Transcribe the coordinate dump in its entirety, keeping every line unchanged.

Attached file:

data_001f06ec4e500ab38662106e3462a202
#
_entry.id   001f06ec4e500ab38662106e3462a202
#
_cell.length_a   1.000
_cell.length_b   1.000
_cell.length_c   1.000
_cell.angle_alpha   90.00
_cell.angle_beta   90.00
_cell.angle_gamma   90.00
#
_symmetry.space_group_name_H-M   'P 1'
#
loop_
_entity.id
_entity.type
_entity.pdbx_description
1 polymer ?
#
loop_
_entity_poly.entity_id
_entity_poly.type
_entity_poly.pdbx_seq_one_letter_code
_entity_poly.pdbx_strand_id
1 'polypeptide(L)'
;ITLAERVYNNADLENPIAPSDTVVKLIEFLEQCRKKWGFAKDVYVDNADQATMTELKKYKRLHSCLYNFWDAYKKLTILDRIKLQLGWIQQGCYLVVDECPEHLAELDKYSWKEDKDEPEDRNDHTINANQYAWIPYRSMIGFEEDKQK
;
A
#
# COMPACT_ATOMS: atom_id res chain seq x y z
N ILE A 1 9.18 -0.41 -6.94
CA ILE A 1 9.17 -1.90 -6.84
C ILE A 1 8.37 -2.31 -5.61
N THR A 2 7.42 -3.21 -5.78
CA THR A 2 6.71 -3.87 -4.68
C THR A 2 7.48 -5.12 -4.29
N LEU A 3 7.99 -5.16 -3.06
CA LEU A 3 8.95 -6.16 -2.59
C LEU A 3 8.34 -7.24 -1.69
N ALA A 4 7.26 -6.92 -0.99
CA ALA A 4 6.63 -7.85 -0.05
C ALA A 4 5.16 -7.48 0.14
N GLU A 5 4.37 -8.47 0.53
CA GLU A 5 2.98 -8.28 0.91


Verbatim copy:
data_001f06ec4e500ab38662106e3462a202
#
_entry.id   001f06ec4e500ab38662106e3462a202
#
_cell.length_a   1.000
_cell.length_b   1.000
_cell.length_c   1.000
_cell.angle_alpha   90.00
_cell.angle_beta   90.00
_cell.angle_gamma   90.00
#
_symmetry.space_group_name_H-M   'P 1'
#
loop_
_entity.id
_entity.type
_entity.pdbx_description
1 polymer ?
#
loop_
_entity_poly.entity_id
_entity_poly.type
_entity_poly.pdbx_seq_one_letter_code
_entity_poly.pdbx_strand_id
1 'polypeptide(L)'
;ITLAERVYNNADLENPIAPSDTVVKLIEFLEQCRKKWGFAKDVYVDNADQATMTELKKYKRLHSCLYNFWDAYKKLTILDRIKLQLGWIQQGCYLVVDECPEHLAELDKYSWKEDKDEPEDRNDHTINANQYAWIPYRSMIGFEEDKQK
;
A
#
# COMPACT_ATOMS: atom_id res chain seq x y z
N ILE A 1 9.18 -0.41 -6.94
CA ILE A 1 9.17 -1.90 -6.84
C ILE A 1 8.37 -2.31 -5.61
N THR A 2 7.42 -3.21 -5.78
CA THR A 2 6.71 -3.87 -4.68
C THR A 2 7.48 -5.12 -4.29
N LEU A 3 7.99 -5.16 -3.06
CA LEU A 3 8.95 -6.16 -2.59
C LEU A 3 8.34 -7.24 -1.69
N ALA A 4 7.26 -6.92 -0.99
CA ALA A 4 6.63 -7.85 -0.05
C ALA A 4 5.16 -7.48 0.14
N GLU A 5 4.37 -8.47 0.53
CA GLU A 5 2.98 -8.28 0.91